An extract from George Orwell’s
“The Road to Wigan Pier”
At some of the larger and better-appointed collieries there are pithead baths. This is an enormous advantage, for not only can the miner wash himself all over every day, in comfort and even luxury, but at the baths he has two lockers where he can keep his pit clothes separate from his day clothes, so that within twenty minutes of emerging as black as a Negro he can be riding off to a football match dressed up to the nines.But it is only comparatively seldom because a seam of coal does not last forever, so that it is not necessarily worth building a bath every time a shaft is sunk. I can-not get hold of exact figures, but it seems likely that rather less than one miner in three has access to a pithead bath. Probably a large majority of miners are completely black from the waist down for at least six days a week.
It is almost impossible for them to wash all over in their own homes. Every drop of water has got to be heated up, and in a tiny living-room which contains, apart from the kitchen range and a quantity of furniture, a wife, some children, and probably a dog, there is simply not room to have a proper bath. Even with a basin one is bound to splash the furniture.
Middle-class people are fond of saying that the miners would not wash themselves properly even if they could, but this innocence, as is shown by the fact that where pithead baths exist practically all the men use them. Only among the very old men does the belief still linger that washing one's legs 'causes lumbago'. Moreover the pithead baths, where they exist, are paid for wholly or partly by the
miners themselves, out of the Miners' Welfare Fund. Sometimes the colliery
company subscribes, some-times the Fund bears the whole cost. But doubtless even at this late date the old ladies in Brighton boarding houses are saying that 'if you give those miners baths they only use them to keep coal in'.
Last verse of poem, (a day in the life of a miner)
Two o'clock in the pithead baths, I'm washing away the grime, Now clean and refreshed I head for home, the bus it arrives on time, On the table my dinner is waiting and it's devoured without delay, With heavy eyes I slump in my chair, at the end of my working day. J. H. Smith. (A Welch miner)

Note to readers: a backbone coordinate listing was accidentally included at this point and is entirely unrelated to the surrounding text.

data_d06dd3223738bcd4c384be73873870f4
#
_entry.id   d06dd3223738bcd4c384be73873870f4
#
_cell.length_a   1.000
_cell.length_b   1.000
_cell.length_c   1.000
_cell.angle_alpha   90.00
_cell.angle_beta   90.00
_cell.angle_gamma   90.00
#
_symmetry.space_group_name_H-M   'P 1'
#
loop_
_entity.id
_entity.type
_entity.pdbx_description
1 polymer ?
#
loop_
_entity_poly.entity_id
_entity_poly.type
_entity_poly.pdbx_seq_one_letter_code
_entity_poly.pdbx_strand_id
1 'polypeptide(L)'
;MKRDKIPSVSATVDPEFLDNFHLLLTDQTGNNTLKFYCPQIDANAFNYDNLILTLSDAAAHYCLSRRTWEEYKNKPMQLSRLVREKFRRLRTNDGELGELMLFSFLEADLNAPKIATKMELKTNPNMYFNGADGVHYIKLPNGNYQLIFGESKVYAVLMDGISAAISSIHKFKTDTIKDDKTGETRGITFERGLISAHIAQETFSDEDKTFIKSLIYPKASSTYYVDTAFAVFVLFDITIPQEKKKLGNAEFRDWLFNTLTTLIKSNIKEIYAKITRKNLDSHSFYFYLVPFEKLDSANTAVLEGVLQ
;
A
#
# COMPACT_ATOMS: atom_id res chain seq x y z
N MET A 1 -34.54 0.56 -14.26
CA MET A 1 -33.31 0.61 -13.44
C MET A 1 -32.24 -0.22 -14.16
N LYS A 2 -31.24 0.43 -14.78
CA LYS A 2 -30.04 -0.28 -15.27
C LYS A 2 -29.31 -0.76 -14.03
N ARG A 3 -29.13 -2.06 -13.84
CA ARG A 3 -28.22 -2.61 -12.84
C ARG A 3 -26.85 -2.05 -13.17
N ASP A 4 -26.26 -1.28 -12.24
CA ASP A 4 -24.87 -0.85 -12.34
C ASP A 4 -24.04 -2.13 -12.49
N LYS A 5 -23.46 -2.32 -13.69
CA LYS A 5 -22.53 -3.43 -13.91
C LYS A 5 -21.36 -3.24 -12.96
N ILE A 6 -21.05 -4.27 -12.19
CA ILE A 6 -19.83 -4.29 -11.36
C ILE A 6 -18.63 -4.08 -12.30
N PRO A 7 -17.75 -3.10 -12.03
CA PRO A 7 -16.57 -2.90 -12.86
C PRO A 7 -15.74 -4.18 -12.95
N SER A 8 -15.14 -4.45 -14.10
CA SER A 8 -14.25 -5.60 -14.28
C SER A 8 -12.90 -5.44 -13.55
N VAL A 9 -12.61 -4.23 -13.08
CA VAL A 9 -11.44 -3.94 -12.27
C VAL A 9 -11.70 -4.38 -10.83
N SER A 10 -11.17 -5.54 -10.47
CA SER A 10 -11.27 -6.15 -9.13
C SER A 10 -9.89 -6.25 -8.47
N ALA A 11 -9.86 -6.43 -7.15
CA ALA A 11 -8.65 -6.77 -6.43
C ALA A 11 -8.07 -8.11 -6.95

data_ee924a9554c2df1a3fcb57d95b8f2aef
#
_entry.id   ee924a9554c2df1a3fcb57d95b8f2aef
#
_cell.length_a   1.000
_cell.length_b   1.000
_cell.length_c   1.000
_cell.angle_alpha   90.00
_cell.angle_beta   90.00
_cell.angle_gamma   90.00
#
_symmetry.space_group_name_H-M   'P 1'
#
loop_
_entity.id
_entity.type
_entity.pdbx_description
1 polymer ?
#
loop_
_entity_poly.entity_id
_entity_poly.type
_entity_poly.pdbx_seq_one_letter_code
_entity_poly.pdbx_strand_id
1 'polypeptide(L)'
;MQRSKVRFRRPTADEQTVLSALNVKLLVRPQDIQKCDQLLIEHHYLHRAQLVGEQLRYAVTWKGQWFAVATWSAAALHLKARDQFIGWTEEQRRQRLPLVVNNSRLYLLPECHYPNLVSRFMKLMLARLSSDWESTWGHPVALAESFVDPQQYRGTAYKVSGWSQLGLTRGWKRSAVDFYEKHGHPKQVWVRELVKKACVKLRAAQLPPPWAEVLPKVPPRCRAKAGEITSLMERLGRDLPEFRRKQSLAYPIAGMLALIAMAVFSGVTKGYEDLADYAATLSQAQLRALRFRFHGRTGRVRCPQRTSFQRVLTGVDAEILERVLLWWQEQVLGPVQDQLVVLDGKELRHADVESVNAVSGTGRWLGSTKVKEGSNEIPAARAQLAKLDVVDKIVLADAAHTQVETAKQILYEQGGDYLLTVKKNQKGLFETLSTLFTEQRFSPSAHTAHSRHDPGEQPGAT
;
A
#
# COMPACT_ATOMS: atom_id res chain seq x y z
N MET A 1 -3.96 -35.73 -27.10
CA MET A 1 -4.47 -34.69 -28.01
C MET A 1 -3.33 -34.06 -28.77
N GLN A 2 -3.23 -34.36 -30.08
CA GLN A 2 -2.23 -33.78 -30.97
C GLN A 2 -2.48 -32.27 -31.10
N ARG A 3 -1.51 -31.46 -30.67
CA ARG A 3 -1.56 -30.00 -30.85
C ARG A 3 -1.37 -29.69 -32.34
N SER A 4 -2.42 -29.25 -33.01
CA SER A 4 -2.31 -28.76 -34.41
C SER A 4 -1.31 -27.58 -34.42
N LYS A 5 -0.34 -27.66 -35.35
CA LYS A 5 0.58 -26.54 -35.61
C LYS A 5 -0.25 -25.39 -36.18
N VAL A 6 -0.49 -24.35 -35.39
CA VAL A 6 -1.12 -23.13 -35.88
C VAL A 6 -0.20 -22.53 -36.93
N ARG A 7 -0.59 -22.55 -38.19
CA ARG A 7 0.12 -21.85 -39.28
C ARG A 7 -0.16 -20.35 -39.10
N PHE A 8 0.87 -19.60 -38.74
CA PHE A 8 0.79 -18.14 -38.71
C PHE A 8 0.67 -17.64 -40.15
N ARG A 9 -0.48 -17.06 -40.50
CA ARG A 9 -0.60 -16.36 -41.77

Instead of disposing of their old clothes when new ones were bought, miners would wear these as pit clothes. They would travel to the pit, work their shift and return home in the same clothes. Attached to their belt would be a pair of kneepads, snapping tin, for their food, a helmet and a water bottle slung over their shoulder.
That was until pithead baths were built and work wear was provided.
Some pits had baths in the 1920s but most had none until 1947 when the coalmines were nationalised. (Brought into public ownership)
Then a programme of providing baths was started. Prior to this the Coal Mines Act, 1911, laid down that if a majority of two thirds of the men required pit pithead baths the proprietors were required to provide these facilities. However the men had to make a payment of two pence per week for this privilege.
Some miners resisted the introduction of pithead baths with all sorts of excuses such as immodesty of communal bathing, catching colds and weakening their backs.
However the payment of two pence per week was probably the main reason, particularly when they had a good supply of hot water at home.
Where baths were provided miners would come to the pit in their travelling clothes, enter what was known as the clean side lockers, take off their clothes then take their soap and towel through into the dirty side lockers. Here they would put on their pit clothes or (work wear.) and go underground.
When the shift was over they would do the same in reverse, having a bath in the meantime of course. As temperatures varied from pit to pit and even in different parts of the same pit, clothing would also vary. At the shaft bottom of a downcast shaft, this was where the fresh air was drawn down. In winter times men would wear thermal underwear and extra layers of clothing. While in hotter parts of the mine the clothing worn would be football shorts, boots and stockings.
Footwear was also an element of clothing. Prior to the hobnailed boots, were the clogs, and then the more modern boots had extra hardwearing rubber soles plus steel toe capped Wellingtons for working in wet conditions. Elizabeth Andrews 1882 – 1960 was the first woman organiser for the Labour Party in Wales and a tireless campaigner for better social conditions. Her evidence to the Sankey Commission led to the inception of pithead baths at collieries – until then the dirt and dust of the mines had been carried home each night. The drying of pit clothes in overcrowded kitchens contributed to a high infantmortality rate and the strain of shifting heavy tubs and boilers took its toll on mothers.